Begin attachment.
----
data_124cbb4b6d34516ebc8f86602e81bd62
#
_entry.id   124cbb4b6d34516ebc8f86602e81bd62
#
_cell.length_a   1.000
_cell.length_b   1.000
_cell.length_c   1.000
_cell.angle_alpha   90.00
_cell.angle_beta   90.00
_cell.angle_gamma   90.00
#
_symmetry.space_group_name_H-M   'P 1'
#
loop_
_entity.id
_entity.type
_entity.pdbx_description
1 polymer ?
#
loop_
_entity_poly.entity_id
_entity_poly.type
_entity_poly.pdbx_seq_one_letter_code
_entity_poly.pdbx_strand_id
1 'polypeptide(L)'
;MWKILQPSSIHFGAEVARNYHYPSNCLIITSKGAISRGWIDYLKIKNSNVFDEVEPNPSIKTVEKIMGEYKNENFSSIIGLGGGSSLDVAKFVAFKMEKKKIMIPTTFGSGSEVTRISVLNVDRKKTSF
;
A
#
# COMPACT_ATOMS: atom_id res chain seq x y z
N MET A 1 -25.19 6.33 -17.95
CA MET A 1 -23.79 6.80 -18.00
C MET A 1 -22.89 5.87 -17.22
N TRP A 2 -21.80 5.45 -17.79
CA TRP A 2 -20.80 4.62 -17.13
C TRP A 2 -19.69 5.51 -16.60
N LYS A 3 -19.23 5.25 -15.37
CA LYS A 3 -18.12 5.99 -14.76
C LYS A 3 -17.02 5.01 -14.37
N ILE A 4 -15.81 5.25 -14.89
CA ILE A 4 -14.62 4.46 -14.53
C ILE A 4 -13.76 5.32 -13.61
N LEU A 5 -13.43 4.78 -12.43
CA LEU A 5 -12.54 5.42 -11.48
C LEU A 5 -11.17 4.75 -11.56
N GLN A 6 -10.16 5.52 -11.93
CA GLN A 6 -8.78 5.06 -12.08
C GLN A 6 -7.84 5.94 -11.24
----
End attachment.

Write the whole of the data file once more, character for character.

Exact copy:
data_124cbb4b6d34516ebc8f86602e81bd62
#
_entry.id   124cbb4b6d34516ebc8f86602e81bd62
#
_cell.length_a   1.000
_cell.length_b   1.000
_cell.length_c   1.000
_cell.angle_alpha   90.00
_cell.angle_beta   90.00
_cell.angle_gamma   90.00
#
_symmetry.space_group_name_H-M   'P 1'
#
loop_
_entity.id
_entity.type
_entity.pdbx_description
1 polymer ?
#
loop_
_entity_poly.entity_id
_entity_poly.type
_entity_poly.pdbx_seq_one_letter_code
_entity_poly.pdbx_strand_id
1 'polypeptide(L)'
;MWKILQPSSIHFGAEVARNYHYPSNCLIITSKGAISRGWIDYLKIKNSNVFDEVEPNPSIKTVEKIMGEYKNENFSSIIGLGGGSSLDVAKFVAFKMEKKKIMIPTTFGSGSEVTRISVLNVDRKKTSF
;
A
#
# COMPACT_ATOMS: atom_id res chain seq x y z
N MET A 1 -25.19 6.33 -17.95
CA MET A 1 -23.79 6.80 -18.00
C MET A 1 -22.89 5.87 -17.22
N TRP A 2 -21.80 5.45 -17.79
CA TRP A 2 -20.80 4.62 -17.13
C TRP A 2 -19.69 5.51 -16.60
N LYS A 3 -19.23 5.25 -15.37
CA LYS A 3 -18.12 5.99 -14.76
C LYS A 3 -17.02 5.01 -14.37
N ILE A 4 -15.81 5.25 -14.89
CA ILE A 4 -14.62 4.46 -14.53
C ILE A 4 -13.76 5.32 -13.61
N LEU A 5 -13.43 4.78 -12.43
CA LEU A 5 -12.54 5.42 -11.48
C LEU A 5 -11.17 4.75 -11.56
N GLN A 6 -10.16 5.52 -11.93
CA GLN A 6 -8.78 5.06 -12.08
C GLN A 6 -7.84 5.94 -11.24